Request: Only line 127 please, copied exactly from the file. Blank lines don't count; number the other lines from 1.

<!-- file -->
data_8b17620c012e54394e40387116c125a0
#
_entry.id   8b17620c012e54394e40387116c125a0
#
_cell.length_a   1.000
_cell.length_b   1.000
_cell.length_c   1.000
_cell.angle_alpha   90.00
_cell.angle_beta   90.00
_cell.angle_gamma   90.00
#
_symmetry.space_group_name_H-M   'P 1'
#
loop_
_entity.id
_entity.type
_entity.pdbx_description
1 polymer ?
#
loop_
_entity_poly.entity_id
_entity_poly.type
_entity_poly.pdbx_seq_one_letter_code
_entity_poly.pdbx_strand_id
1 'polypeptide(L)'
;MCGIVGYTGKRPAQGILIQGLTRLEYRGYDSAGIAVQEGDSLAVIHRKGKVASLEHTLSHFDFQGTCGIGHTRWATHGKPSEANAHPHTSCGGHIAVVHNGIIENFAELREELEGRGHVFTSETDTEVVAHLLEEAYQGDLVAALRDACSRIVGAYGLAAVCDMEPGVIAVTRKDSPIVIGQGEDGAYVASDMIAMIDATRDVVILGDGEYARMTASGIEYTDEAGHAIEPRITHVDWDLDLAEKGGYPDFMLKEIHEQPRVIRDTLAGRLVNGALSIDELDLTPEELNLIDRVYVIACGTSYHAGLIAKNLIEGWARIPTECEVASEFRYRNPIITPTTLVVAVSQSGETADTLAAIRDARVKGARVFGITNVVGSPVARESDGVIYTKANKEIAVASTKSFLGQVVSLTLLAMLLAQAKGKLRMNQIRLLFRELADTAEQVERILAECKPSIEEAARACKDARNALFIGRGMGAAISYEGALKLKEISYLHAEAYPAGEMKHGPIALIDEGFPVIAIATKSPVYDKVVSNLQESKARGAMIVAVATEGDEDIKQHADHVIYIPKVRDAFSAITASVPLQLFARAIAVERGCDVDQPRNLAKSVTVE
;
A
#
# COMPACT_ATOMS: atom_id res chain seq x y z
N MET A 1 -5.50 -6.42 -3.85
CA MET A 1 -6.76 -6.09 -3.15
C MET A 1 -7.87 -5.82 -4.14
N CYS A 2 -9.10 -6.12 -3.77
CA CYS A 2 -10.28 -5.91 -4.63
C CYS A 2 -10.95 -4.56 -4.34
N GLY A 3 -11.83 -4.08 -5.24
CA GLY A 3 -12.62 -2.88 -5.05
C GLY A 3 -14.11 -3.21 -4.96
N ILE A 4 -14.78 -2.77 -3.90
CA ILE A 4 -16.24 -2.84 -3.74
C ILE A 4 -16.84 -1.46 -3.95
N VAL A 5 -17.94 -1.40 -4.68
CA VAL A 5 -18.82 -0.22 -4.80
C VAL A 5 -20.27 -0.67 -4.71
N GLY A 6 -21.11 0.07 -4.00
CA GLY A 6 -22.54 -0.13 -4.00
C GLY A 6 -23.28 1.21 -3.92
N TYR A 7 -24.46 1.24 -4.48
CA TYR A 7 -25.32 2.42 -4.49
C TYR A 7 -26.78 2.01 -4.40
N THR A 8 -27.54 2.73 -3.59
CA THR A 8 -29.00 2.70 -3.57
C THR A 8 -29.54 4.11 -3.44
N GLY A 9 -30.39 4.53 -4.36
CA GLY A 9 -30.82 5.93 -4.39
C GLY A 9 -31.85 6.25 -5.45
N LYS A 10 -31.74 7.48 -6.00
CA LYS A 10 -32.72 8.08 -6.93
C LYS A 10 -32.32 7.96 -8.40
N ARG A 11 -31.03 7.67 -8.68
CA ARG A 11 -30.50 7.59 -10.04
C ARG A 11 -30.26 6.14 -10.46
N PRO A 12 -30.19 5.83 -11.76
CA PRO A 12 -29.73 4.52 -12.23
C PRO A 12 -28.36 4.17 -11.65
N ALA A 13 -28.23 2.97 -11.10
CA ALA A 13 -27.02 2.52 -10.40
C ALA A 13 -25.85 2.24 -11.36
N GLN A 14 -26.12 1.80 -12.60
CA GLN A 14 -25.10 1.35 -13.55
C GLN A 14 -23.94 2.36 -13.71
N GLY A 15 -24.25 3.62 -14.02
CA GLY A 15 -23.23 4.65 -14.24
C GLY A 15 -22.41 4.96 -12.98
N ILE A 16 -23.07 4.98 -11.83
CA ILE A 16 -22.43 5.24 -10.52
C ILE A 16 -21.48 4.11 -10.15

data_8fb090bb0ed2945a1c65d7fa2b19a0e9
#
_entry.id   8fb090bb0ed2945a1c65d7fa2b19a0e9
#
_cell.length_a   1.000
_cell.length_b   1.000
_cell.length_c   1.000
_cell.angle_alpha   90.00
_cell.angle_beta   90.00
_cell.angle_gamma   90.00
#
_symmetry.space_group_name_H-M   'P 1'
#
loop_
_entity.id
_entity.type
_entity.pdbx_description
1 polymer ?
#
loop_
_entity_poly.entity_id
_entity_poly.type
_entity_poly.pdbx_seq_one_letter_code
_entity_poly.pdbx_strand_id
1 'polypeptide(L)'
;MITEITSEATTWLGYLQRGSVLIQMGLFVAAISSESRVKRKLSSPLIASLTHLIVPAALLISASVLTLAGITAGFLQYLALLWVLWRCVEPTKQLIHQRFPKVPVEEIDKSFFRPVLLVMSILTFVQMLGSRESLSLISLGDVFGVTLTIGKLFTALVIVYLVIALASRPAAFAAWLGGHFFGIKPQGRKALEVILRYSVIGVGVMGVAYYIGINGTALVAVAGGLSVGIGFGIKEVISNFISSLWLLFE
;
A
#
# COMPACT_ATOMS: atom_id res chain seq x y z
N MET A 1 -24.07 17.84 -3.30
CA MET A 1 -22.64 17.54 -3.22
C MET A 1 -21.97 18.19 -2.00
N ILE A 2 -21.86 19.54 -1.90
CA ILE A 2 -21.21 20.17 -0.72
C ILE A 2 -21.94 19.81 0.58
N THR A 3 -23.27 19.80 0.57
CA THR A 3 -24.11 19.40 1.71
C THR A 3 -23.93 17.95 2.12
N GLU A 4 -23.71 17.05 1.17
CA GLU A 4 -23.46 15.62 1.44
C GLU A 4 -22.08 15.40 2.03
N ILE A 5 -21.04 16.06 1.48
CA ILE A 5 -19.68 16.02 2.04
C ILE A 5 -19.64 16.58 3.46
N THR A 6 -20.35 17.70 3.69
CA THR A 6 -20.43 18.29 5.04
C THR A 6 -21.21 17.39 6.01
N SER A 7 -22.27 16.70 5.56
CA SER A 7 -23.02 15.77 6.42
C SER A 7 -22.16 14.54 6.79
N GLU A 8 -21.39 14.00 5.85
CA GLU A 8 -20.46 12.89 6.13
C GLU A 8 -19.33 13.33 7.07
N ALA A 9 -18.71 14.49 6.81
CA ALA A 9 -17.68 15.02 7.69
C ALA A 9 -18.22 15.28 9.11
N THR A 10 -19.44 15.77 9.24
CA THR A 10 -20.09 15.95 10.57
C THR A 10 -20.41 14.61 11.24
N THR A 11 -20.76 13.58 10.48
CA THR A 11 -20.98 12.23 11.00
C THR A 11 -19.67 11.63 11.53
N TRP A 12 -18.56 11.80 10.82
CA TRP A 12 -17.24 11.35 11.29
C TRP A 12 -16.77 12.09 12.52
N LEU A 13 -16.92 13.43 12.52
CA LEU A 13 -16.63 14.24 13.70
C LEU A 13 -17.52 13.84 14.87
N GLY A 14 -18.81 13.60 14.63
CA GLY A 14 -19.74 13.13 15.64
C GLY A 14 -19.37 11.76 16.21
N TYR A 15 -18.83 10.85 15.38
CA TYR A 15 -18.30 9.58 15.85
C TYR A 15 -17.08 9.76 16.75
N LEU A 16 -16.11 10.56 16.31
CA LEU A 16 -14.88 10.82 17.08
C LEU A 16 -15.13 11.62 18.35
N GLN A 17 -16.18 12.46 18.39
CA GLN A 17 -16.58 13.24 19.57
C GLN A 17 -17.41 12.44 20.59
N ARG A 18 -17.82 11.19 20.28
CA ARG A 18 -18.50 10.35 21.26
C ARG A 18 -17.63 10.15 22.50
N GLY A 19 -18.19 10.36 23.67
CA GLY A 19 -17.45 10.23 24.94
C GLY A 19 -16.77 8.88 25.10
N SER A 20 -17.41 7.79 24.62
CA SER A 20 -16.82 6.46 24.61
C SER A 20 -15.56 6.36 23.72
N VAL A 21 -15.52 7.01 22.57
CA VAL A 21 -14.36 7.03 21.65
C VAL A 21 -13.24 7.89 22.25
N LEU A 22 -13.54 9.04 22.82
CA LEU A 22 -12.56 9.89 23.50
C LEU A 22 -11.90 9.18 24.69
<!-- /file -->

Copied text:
N SER A 7 -22.27 16.70 5.56